The local electricity situation has been and still continues to be dire in the majority of the country. The average duration that most places now enjoy electricity is now roughly 8 hours per day. The fact that these 8 hours tend to be during normal sleeping hours makes the ordeal even worse. So in the past few days, there have been some interesting developments pertaining to the power utility ZESA. Stories ranging from false claims to damning revelations cited in the Auditor-General’s report. Thus I thought to take some time to discuss some of them in this article.

The Eskom Story – What Really Happened?

Just a few days ago we saw a news headline “Government pays Eskom, ZESA debts”. Then on Friday, the 28th of June Eskom issued a media statement refuting that as false. Eskom’s CEO categorically stated that no funds had been received which of course sent social media streets into a frenzy.

Advocate Fortune Chasi, the energy minister had to ultimately apologize for the undressing incident where the government lied about making payments to Eskom. The government had indicated that it had paid Eskom some money to pay off some arrears. Actually, the minister had stated to the public that the government had paid RTGS$20 million to ZESA. Then he also said USD10 million had been paid to Eskom.

After some silence on Twitter, the minister came out putting the blame for the false story on Treasury. He said that the finance minister Mthuli Ncube was the one who had informed him that payment had been made. So all in all minister Chasi said that the misinformation lies squarely on the finance minister and the RBZ governor. The rationale he explained was that he had trusted what they had told him as true. So again it’s also disturbing that such lack of coordination is displayed in such high offices.

Most people felt that the minister was supposed to have received confirmation of the development in writing. This would have been better rather than just relying on a verbal piece of information. However, the minister pointed out that he had acted on what he had been told since he believed it was true. The minister also expressed confidence that the payment would go through. Minister Chasi on Monday the first of July showing proof of payment which had been processed on the 1st of July.

It Has Also Emerged That Governments Departments Weren’t Metered All Along

Energy minister Advocate Jasi has brought to the public startling information. He tweeted almost an hour into yesterday (30 June 2019) saying that government ministries will now be metered. He indicated that his ministry was actually running point on this and is already being metered. The only huge concern here is that this means all along government ministries were using electricity like confetti. This actually reminds me of the USD1.2 billion that was once highlighted as being owed to ZESA. It now makes sense why government departments were cited as ones responsible by being the biggest contributors to that debt. It wasn’t clear whether or not these would be prepaid meters but they better be because that’s the best way forward.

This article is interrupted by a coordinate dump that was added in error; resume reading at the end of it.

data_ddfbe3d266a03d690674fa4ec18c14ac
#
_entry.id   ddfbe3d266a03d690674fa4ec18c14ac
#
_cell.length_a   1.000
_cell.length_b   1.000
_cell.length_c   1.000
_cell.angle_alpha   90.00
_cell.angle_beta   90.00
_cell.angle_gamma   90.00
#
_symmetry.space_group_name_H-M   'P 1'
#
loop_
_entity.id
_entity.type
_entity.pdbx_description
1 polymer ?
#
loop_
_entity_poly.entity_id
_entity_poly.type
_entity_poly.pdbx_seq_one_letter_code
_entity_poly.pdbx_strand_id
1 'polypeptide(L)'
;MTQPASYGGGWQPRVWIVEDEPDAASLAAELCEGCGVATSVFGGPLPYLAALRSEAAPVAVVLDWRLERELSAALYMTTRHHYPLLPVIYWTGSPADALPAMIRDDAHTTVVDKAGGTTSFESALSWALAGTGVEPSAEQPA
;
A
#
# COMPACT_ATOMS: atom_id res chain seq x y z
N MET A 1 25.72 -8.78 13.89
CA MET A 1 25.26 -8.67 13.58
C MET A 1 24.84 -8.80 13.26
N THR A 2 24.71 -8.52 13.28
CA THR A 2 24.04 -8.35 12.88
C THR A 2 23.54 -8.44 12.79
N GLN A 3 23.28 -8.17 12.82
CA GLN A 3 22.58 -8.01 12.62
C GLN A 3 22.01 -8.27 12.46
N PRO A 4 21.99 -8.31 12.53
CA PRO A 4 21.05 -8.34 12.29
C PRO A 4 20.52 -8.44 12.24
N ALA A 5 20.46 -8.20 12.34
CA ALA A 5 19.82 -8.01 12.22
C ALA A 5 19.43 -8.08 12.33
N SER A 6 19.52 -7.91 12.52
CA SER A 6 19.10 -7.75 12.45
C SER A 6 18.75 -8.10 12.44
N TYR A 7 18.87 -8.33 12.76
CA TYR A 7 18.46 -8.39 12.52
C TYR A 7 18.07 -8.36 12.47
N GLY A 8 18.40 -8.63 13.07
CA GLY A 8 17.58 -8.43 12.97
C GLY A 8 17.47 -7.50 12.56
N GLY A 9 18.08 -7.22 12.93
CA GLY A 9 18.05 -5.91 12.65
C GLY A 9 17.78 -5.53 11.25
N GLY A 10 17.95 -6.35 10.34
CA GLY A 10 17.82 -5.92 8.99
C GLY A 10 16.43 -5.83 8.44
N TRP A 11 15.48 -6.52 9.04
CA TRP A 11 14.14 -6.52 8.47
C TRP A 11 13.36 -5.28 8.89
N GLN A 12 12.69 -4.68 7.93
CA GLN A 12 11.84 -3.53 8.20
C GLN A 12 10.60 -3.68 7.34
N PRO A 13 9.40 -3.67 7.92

Astounding Auditor-General Report Details On ZESA

So there’s a recent Auditor General’s report that has brought about some really shocking details. One of the most remarkable ones is that of 3 aeroplanes that aren’t accounted for at Air Zimbabwe. This is just one of the damning report details and ZESA also made the cut into the report. Sometime in 2019, it’s said that ZESA made a USD4.9 million payment to Pito Investments for transformers. Despite the payment, not even one transformer was delivered. The Zimbabwe Power Company (ZPS) made a USD560 000 payment to Pito Investments again but no delivery of purchased equipment was made. The immediate thought that comes to my mind is whether or not this Pito Investments exists or is just a charade. Then in 2016 ZPS made a payment of R196 064 to York International for gas and again nothing was delivered. So this really is just a tip of the iceberg as to the shady things that have been rocking the power utility company.

Apparently, there’s a lot that needs to be done to rectify the issues rattling the power utility ZESA. Clearly, it’s more than just an issue of decreasing water levels at Kariba Dam; it’s way more than that. I personally believe the electricity situation in the country can be effectively dealt with without even worrying about water levels at Kariba Dam. Corruption is the major rot that standing in the way of most of the possible solutions that can be implemented.